Health Savings accounts are like IRA accounts in that you deduct the amount you put in from your federal income tax (Wisconsin is one of the few states that has not passed this yet). Unlike the IRA, you can take your money out of the HSA at any time as long as it is used to pay for IRS approved medical expenses. These expenses can include IRS approved Chiropractic, Dental, and Vision expenses even if they are not a part of your health insurance plan. Money you take out for such expenses is never subject federal income tax. You can even use the funds to pay for health insurance during periods of unemployment. After age 65 you can even use it to pay long term care insurance (subject to some limitations). All the money in your fund grows tax free. Any moneys used for qualified expenses is simply reported on a form 8889 with your normal annual 1040 or 1040NR.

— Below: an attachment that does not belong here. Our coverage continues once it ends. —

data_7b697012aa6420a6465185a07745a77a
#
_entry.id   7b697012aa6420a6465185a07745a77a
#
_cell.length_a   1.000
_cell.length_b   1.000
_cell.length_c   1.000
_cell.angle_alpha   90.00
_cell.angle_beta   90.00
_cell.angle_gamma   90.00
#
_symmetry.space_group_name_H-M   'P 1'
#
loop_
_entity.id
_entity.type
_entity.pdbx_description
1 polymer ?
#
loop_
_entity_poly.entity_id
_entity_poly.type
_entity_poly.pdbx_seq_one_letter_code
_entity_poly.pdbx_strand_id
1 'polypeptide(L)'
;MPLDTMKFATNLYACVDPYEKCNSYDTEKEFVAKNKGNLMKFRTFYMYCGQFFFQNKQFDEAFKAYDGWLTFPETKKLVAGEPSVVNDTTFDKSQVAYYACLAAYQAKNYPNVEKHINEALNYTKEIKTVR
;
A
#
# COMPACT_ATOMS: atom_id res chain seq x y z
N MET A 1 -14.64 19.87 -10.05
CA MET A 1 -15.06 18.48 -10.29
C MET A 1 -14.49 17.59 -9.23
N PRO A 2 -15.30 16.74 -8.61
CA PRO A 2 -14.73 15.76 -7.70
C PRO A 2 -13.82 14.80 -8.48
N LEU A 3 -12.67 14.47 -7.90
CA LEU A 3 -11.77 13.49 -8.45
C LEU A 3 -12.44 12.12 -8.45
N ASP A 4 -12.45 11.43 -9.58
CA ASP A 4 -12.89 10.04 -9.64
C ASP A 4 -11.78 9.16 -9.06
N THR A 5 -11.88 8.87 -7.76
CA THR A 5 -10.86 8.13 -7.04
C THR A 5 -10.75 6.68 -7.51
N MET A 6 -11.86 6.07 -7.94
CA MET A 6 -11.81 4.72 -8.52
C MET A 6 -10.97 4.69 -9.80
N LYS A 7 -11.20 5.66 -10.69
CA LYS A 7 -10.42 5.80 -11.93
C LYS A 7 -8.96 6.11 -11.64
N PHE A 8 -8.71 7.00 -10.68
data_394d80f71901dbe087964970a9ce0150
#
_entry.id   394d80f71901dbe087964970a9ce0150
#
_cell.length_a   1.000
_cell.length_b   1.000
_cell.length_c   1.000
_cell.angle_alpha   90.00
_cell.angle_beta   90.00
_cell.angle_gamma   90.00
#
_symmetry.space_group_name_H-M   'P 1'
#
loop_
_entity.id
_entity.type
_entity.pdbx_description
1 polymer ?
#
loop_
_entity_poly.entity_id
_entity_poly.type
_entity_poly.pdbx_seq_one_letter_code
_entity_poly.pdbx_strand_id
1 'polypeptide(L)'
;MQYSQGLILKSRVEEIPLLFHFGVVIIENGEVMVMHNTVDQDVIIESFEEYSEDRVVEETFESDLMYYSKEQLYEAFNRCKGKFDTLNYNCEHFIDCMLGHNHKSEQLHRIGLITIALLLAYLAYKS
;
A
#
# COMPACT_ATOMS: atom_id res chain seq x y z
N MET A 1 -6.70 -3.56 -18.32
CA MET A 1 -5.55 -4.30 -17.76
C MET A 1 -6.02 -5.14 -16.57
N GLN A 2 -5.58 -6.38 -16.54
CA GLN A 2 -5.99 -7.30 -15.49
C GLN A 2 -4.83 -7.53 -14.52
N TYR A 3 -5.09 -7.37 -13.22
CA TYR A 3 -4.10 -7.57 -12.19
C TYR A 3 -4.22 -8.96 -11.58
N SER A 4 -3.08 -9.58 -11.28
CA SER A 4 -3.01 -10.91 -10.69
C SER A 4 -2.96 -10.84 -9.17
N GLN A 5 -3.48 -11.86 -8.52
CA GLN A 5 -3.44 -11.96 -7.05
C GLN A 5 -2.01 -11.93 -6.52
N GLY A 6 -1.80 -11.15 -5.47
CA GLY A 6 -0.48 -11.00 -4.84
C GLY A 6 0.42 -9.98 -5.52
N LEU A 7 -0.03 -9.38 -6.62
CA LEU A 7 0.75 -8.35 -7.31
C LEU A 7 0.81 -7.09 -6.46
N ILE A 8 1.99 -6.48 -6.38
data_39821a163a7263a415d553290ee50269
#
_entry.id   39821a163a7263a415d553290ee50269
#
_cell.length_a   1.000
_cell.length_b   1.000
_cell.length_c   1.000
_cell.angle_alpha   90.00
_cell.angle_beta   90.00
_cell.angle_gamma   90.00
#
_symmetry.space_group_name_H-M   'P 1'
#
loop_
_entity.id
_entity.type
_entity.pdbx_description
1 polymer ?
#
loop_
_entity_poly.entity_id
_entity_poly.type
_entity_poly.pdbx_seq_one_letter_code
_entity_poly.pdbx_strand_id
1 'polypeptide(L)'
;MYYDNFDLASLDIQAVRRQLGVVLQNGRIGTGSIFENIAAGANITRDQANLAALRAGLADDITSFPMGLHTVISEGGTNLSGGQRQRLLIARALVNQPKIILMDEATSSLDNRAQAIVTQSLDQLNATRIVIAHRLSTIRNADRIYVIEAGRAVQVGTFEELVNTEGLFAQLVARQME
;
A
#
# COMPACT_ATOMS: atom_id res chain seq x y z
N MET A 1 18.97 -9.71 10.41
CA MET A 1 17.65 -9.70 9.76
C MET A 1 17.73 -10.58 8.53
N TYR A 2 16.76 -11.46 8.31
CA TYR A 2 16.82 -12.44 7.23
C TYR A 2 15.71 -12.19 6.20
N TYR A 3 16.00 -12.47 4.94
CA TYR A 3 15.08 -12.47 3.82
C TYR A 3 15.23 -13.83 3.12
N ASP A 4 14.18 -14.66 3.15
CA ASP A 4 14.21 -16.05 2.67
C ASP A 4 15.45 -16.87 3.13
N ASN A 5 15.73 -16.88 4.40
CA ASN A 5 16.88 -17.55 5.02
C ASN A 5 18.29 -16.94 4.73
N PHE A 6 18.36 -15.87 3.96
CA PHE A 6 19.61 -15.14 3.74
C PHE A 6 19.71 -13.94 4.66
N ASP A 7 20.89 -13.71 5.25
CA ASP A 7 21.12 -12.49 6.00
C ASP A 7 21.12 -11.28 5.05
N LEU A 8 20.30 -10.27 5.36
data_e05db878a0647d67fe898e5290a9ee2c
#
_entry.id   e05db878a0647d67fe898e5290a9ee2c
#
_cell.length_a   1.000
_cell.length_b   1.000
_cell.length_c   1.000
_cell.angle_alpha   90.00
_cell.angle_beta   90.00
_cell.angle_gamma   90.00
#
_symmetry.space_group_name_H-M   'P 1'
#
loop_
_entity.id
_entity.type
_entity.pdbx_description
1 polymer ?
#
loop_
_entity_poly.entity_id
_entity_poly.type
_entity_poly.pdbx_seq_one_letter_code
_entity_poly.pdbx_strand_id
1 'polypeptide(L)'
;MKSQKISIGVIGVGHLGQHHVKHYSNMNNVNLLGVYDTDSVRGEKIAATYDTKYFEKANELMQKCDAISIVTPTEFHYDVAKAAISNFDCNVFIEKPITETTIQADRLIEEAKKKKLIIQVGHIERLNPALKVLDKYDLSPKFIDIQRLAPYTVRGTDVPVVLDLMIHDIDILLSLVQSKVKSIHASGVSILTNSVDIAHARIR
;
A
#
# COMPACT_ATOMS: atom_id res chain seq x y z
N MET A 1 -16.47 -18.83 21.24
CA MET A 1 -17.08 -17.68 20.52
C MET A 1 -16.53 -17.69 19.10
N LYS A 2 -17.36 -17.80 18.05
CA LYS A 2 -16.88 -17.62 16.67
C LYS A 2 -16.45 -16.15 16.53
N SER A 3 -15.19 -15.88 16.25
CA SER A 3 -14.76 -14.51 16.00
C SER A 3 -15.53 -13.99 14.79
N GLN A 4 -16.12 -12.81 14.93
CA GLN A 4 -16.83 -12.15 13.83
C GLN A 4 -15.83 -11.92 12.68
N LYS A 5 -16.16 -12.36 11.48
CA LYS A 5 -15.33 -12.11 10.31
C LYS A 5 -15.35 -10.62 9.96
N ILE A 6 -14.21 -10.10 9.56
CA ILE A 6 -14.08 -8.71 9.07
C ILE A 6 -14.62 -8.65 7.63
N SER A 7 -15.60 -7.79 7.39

Here is a chart of the maximum amount you can contribute. This total can come from you, your employer or anyone else as long as the total is not exceeded. As long as you are eligible on the first day of the last month of your tax year (normally 12/1) you can put in the maximum. However this amount can be reduced if you do not remain eligible for the next twelve months. To be eligible you need to keep a qualified HSA Health insurance plan (HDHP) in force. Those over 55 can put in an extra $1,000 per year “catch-up”.
|HSA Maximum Annual Contribution - Individual||$3,400||$3,450|
|HSA Maximum Annual Contribution - Family||$6,750||$6,900|
|HSA Catch-up age 55+||$1,000||$1,000|
|HDHP Minimum Deductible - Individual||$1,300||$1,350|
|HDHP Minimum Deductible - Family||$2,600||$2,700|
|HDHP Out-of-Pocket Maximums - Individual||$6,550||$6,650|
|HDHP Out-of-Pocket Maximums - Family||$13,100||$13,300|